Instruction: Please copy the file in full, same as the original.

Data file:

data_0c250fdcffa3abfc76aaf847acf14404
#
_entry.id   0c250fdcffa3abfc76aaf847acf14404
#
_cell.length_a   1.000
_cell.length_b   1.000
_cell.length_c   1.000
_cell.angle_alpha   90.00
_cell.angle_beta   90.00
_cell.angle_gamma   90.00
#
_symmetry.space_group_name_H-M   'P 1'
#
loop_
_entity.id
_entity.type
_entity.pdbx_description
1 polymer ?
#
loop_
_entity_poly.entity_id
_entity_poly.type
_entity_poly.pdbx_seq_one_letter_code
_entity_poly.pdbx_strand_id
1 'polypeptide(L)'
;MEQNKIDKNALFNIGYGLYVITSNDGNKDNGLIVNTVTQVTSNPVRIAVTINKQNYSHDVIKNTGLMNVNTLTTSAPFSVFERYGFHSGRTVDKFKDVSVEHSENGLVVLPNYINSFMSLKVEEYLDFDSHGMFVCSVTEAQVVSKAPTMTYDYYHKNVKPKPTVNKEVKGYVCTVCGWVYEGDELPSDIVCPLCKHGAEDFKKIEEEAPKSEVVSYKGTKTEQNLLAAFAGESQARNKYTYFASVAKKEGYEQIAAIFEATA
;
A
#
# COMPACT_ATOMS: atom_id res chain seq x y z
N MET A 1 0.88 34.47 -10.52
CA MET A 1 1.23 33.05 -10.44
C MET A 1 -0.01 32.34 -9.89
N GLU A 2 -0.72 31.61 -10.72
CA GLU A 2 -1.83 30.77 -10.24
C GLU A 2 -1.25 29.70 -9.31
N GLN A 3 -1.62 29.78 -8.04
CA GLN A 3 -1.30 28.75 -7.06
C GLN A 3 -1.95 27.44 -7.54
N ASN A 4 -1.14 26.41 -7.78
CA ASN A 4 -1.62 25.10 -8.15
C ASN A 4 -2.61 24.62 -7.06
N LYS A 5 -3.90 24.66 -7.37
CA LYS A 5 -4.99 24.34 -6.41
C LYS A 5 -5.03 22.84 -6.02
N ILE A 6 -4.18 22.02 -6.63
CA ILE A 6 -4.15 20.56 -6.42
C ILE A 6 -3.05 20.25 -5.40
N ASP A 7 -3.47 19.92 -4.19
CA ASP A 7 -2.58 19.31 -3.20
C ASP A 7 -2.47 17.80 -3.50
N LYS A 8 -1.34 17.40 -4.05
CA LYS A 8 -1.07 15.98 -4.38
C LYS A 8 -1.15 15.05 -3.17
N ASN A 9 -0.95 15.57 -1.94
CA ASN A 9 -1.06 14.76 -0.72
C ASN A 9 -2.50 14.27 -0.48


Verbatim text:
data_0c250fdcffa3abfc76aaf847acf14404
#
_entry.id   0c250fdcffa3abfc76aaf847acf14404
#
_cell.length_a   1.000
_cell.length_b   1.000
_cell.length_c   1.000
_cell.angle_alpha   90.00
_cell.angle_beta   90.00
_cell.angle_gamma   90.00
#
_symmetry.space_group_name_H-M   'P 1'
#
loop_
_entity.id
_entity.type
_entity.pdbx_description
1 polymer ?
#
loop_
_entity_poly.entity_id
_entity_poly.type
_entity_poly.pdbx_seq_one_letter_code
_entity_poly.pdbx_strand_id
1 'polypeptide(L)'
;MEQNKIDKNALFNIGYGLYVITSNDGNKDNGLIVNTVTQVTSNPVRIAVTINKQNYSHDVIKNTGLMNVNTLTTSAPFSVFERYGFHSGRTVDKFKDVSVEHSENGLVVLPNYINSFMSLKVEEYLDFDSHGMFVCSVTEAQVVSKAPTMTYDYYHKNVKPKPTVNKEVKGYVCTVCGWVYEGDELPSDIVCPLCKHGAEDFKKIEEEAPKSEVVSYKGTKTEQNLLAAFAGESQARNKYTYFASVAKKEGYEQIAAIFEATA
;
A
#
# COMPACT_ATOMS: atom_id res chain seq x y z
N MET A 1 0.88 34.47 -10.52
CA MET A 1 1.23 33.05 -10.44
C MET A 1 -0.01 32.34 -9.89
N GLU A 2 -0.72 31.61 -10.72
CA GLU A 2 -1.83 30.77 -10.24
C GLU A 2 -1.25 29.70 -9.31
N GLN A 3 -1.62 29.78 -8.04
CA GLN A 3 -1.30 28.75 -7.06
C GLN A 3 -1.95 27.44 -7.54
N ASN A 4 -1.14 26.41 -7.78
CA ASN A 4 -1.62 25.10 -8.15
C ASN A 4 -2.61 24.62 -7.06
N LYS A 5 -3.90 24.66 -7.37
CA LYS A 5 -4.99 24.34 -6.41
C LYS A 5 -5.03 22.84 -6.02
N ILE A 6 -4.18 22.02 -6.63
CA ILE A 6 -4.15 20.56 -6.42
C ILE A 6 -3.05 20.25 -5.40
N ASP A 7 -3.47 19.92 -4.19
CA ASP A 7 -2.58 19.31 -3.20
C ASP A 7 -2.47 17.80 -3.50
N LYS A 8 -1.34 17.40 -4.05
CA LYS A 8 -1.07 15.98 -4.38
C LYS A 8 -1.15 15.05 -3.17
N ASN A 9 -0.95 15.57 -1.94
CA ASN A 9 -1.06 14.76 -0.72
C ASN A 9 -2.50 14.27 -0.48